As my small band of readers know, I have two blogs: a blog on Catholicism and culture and a blog on the federal student loan program. Occasionally, I comment on foreign affairs at both blog sites. Why do I do that?
Regarding my blog site on the federal student loan program, here is my explanation: The federal student loan program props up our nation's amoral, arrogant, and vapid higher education system; and it is this system that has educated our nation's political leaders who are now making disastrous foreign-policy decisions.
President Obama and almost all his cronies were educated at places like Harvard Yale, Brown, Dartmouth, Georgetown, etc., where they evidently learned no problem-solving skills or even the capacity to make foreign policy decisions based on our long-term national interests or fundamental principles of morality.
And you see where we are now: huge messes in Ukraine, Afghanistan, Syria, Libya, sub-Saharan Africa, and Iraq. So I have commented from time to time that the global mess we are in has its roots in our elitist, arrogant universities.
As for my blog on Catholic culture, I comment on international affairs because my Catholic faith compels me to take stands on international affairs if moral principles are at stake. Servant of God Dorothy Day was a pacifist; she even opposed American involvement in World War II. I am not a pacifist; but I believe we should not send Americans to die or be maimed in order to defend unjust national interests.
Now to the subject of this blog. Ever since the United States abolished the draft, it has excused everyone from joining the military who choose not to do so. Since that time, it has been mostly young men and women from working-class and impoverished families who went to war. Barack Obama's children will never put on a uniform, and neither will the children of most of the people who serve in his administration or in Congress. I can almost guarantee you that no hedge fund manager or corporate CEO has a child who served in a combat role in Iraq or Afghanistan.
And--to be fair, I would not willingly see my own children or grandchildren fight in Afghanistan or Iraq. I am grateful that none of my family members have had to go to either place.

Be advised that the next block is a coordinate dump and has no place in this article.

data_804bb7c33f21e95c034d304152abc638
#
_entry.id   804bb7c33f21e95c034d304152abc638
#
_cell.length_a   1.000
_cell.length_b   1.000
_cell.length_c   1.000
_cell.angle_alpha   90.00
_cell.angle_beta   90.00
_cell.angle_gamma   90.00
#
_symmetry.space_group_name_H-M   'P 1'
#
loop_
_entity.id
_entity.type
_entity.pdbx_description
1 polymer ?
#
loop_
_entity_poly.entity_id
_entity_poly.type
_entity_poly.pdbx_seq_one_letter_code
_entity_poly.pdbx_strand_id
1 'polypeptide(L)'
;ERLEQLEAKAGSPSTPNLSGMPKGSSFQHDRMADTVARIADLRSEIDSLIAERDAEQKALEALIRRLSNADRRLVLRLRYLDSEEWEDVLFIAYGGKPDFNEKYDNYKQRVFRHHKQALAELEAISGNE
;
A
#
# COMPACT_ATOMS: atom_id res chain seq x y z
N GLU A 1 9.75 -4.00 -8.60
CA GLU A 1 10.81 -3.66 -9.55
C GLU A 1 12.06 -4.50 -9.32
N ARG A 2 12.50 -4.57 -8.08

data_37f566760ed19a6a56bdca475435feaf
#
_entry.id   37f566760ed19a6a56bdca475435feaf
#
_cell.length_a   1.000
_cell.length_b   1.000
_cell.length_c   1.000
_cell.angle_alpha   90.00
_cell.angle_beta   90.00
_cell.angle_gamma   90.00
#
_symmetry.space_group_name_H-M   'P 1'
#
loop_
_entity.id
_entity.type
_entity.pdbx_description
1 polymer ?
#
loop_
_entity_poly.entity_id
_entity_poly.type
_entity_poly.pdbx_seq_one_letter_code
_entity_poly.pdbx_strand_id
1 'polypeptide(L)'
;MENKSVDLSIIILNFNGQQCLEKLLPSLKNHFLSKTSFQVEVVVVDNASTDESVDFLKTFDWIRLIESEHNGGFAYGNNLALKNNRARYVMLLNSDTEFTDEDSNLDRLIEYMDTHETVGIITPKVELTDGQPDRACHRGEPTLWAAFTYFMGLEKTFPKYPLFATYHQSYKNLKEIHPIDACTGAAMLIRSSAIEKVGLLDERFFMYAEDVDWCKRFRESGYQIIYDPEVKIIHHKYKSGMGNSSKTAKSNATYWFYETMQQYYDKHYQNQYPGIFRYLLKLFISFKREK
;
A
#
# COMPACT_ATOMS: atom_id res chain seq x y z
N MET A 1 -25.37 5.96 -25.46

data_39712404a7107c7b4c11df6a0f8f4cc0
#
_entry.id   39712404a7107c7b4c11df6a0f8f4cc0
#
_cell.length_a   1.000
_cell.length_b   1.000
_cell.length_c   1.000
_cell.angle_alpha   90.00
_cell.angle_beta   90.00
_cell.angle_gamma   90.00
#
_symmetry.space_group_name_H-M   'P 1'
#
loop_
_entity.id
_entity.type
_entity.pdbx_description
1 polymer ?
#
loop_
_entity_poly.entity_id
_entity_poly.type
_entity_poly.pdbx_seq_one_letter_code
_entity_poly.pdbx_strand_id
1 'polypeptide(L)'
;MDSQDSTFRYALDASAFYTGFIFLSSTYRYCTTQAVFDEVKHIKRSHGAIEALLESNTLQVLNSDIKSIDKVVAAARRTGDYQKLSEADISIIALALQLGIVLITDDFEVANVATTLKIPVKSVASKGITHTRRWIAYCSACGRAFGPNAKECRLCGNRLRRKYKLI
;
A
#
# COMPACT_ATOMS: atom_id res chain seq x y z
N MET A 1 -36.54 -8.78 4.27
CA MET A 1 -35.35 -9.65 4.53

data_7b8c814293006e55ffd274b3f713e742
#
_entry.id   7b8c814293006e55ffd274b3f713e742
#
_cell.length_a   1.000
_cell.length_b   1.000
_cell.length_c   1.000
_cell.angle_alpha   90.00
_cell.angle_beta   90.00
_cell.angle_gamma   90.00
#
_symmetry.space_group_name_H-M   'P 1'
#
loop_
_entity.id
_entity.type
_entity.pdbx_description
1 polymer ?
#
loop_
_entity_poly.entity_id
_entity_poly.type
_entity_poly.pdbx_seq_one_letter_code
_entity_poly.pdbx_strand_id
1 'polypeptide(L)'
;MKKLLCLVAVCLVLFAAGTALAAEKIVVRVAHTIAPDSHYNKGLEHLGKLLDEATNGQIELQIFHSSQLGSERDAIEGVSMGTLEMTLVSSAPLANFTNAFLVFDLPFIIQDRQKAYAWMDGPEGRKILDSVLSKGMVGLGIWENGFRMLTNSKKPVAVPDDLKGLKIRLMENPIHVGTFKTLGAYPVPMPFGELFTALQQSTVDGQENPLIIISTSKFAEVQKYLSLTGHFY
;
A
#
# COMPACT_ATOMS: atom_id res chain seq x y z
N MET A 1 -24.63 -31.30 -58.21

So for what cause would I send my own children or grandchildren to die overseas in a foreign war? To fight Hitler, obviously. That would have been an easy decision for me. But I would not have supported the firebombing of a civilian population as the U.S. and Britain did in Germany. Nor would I have supported the bombing of Hiroshima or Nagasaki--even though my own father was in a Japanese prison camp when those bombs were dropped and the dropping of those bombs may have saved his life.
So here is my position. I believe the United States should calibrate its policy of military intervention around basic human rights and the rights of religious minorities and virtually nothing else. In the Middle East right now it is almost impossible to tell the good guys from the bad guys. Is the Assad regime in Syria morally superior to the forces that oppose it? Who knows? Is the military regime that runs Egypt better than the Morsi government that the military overthrew? Again, who knows?
So I propose that the United States should take this stand: We will not go to war against any government that protects basic human rights and respects the rights of religious minorities. Thus if the Assad regime protects Christians in Syria, we would support it over ISIS. If the Military junta respects Egyptian Christians, then we would support it over the Islamic Brotherhood. And we would intervene to help nations facing outrageous atrocities against innocent civilians like the genocide in Rwanda and the kidnapping of more than 200 school girls in Nigeria by Muslim extremists.
Right now, ISIS is overrunning parts of Iraq and threatening Kurdistan. ISIS terrorists are committing genocide against religious minorities in the region--including Christians.
The Christians of the Middle East (and increasingly in sub-Saharan Africa) need American military help. With apologies to Dorothy Day, I think we should give it to them. Surely, if there is any emergency important enough to send a hedge fund manager's son to die in the Middle East it is the current crisis in Iraq. God help me--this emergency might even justify sacrifices from my own family.